This blog has been around for rather a long time. I believe I started it nearly 8 years ago which, in internet years, makes it at least 25. However it hasn’t held the allure in recent years and I have been pondering why. I still love writing and am a lot more prolific on my running blog. I still love teaching and learning, both within and beyond my classroom walls. For some reason, the spark doesn’t seem to carry through to writing about it once I’m at home. And there are lots of reasons for that – some simple and some a lot more complex. Perhaps they should become blog posts of their own.source

Harold Jarche discusses his experience of blogging over time, highlighting some of the changes and challenges:

Starting this blog in 2004 helped me connect with a global audience and share ideas with many people who over the years have become friends and colleagues. I was more optimistic at that time because we were not dealing with constant outrage on social media, fake news, surveillance capitalism, and the extinguishing of net neutrality. Given the online land grab by the platform monopolists it is becoming even more important for individuals to have a space they control on the web. It seems fewer of us are blogging because there are many more convenient options that require less time and thought. But we need thoughtful bloggers, unconstrained by platforms and publishers, now more than ever before. An aggressively engaged citizenry is essential to democracy.source

Although she has not explicitly reflected upon the move, Vicki Davis’ blog has morphed over time to be pro-dominantly driven by voice.

Frank Meeuwsen documents 17 years of blogging and the many iterations along the way.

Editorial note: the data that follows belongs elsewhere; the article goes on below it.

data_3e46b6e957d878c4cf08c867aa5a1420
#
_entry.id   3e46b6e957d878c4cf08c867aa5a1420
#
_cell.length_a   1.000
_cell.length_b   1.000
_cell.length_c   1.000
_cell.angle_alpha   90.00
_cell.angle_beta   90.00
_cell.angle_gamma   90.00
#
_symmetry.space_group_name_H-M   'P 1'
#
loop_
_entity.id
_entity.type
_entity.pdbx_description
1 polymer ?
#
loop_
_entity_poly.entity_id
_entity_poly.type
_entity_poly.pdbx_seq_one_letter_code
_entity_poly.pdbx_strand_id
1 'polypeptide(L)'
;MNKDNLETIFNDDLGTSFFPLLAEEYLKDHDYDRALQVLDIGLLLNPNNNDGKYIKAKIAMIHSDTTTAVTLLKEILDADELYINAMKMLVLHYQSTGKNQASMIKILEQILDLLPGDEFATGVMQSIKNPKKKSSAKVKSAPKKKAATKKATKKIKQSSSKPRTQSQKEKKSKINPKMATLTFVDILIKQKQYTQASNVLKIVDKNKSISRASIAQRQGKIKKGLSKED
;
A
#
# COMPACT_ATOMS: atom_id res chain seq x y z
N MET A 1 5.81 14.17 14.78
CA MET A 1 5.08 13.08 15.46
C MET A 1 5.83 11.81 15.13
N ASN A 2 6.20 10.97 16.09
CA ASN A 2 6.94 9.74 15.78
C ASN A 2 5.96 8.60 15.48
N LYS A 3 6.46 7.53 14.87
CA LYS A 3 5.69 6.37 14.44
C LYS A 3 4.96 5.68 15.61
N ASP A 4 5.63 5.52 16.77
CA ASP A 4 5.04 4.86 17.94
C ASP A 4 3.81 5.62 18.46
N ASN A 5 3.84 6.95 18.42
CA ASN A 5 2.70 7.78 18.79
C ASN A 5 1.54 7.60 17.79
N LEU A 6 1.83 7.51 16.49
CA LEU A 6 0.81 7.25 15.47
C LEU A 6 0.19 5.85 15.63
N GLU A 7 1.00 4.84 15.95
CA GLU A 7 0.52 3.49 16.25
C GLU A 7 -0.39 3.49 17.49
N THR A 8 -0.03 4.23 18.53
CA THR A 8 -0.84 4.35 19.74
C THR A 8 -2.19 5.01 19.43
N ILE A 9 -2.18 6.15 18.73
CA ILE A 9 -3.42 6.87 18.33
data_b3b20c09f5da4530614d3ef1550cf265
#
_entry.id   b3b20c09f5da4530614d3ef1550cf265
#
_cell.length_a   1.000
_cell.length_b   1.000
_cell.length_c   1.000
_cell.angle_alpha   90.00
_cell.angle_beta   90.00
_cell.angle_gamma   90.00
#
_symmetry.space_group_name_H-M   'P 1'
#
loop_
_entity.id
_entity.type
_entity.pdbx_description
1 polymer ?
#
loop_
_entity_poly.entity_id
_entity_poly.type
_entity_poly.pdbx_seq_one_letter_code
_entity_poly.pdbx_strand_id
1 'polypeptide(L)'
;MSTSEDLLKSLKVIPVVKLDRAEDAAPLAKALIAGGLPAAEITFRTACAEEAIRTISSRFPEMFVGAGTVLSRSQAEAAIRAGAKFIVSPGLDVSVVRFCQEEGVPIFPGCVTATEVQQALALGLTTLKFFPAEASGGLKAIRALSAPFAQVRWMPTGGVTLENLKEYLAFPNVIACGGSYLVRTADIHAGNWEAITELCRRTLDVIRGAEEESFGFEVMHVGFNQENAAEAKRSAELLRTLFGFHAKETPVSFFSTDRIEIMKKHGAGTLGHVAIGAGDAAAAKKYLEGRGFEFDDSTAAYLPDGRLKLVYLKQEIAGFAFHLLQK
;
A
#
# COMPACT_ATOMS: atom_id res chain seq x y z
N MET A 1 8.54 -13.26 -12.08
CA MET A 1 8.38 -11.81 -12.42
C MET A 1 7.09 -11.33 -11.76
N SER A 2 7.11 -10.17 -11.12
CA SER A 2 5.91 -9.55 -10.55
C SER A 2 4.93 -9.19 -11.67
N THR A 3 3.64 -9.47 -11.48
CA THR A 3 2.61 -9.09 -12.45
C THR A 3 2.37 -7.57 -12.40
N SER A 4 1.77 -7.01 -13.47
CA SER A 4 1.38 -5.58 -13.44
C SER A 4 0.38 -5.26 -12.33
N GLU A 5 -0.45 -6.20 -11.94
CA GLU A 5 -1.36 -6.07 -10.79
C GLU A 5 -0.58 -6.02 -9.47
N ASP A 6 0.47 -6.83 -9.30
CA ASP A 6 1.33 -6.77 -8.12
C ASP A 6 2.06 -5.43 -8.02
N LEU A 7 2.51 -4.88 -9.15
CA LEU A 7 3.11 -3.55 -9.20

Tom Critchlow discusses his move to blogchains and his intent behind them:

Ok, so why blogchains? For me personally it’s about three core ideas:

1) Slouching towards mediocrity and allowing myself the freedom of short-ish posts. Venkatesh aims for 300 words. Seems like a good number.

2) Infinite, open-ended world building. I just finished reading an Emissaries Guide to Worlding and I’m inspired to think about world building, infinite game exploration and more as a practice.

3) Blogpunk. I wrote about blogpunk recently but I’m keen on the idea of making blogging feel weird and something unto itself. Maybe blogchains are a way to do that? (source)

Venkatesh Rao reflects on blogchains and the changes to his blogging habits describing it as the the rewilding of his blogging:

Applied to a blog, angkorwatification is a sort of textual equivalent of rewilding. You have a base layer of traditional blog posts that is essentially complete in the sense of having created, over time, an idea space with a clear identity, and a more or less deliberately conceived architecture to it. And you have a secondary organic growth layer that is patiently but relentlessly rewilding the first, inorganic one. That second layer also emerges from the mind of the blogger of course, but does so via surrender to brain entropy rather than via writerly intentions disciplining the flow of words. I’ve seen some other old sites undergo angkorwatification. Some seem to happily surrender to it like I am doing, others seem to fight it, like I won’t.(source)

Reflecting on 2019, Martin Weller touches on the move away from moments to thoughtful essays:

The thing I’ve been struggling with is that a lot of the bloggers I admire have effectively become very good ed tech journalists, writing very well researched, thoughtful essays. These are excellent, but working in academia, blogging performs a different function for me – I write research papers and books which is the place for the carefully argued work. My blog felt like an antidote to that in a way – a place to put out half baked ideas and quick posts that are knocked off in-between other things.(Quote)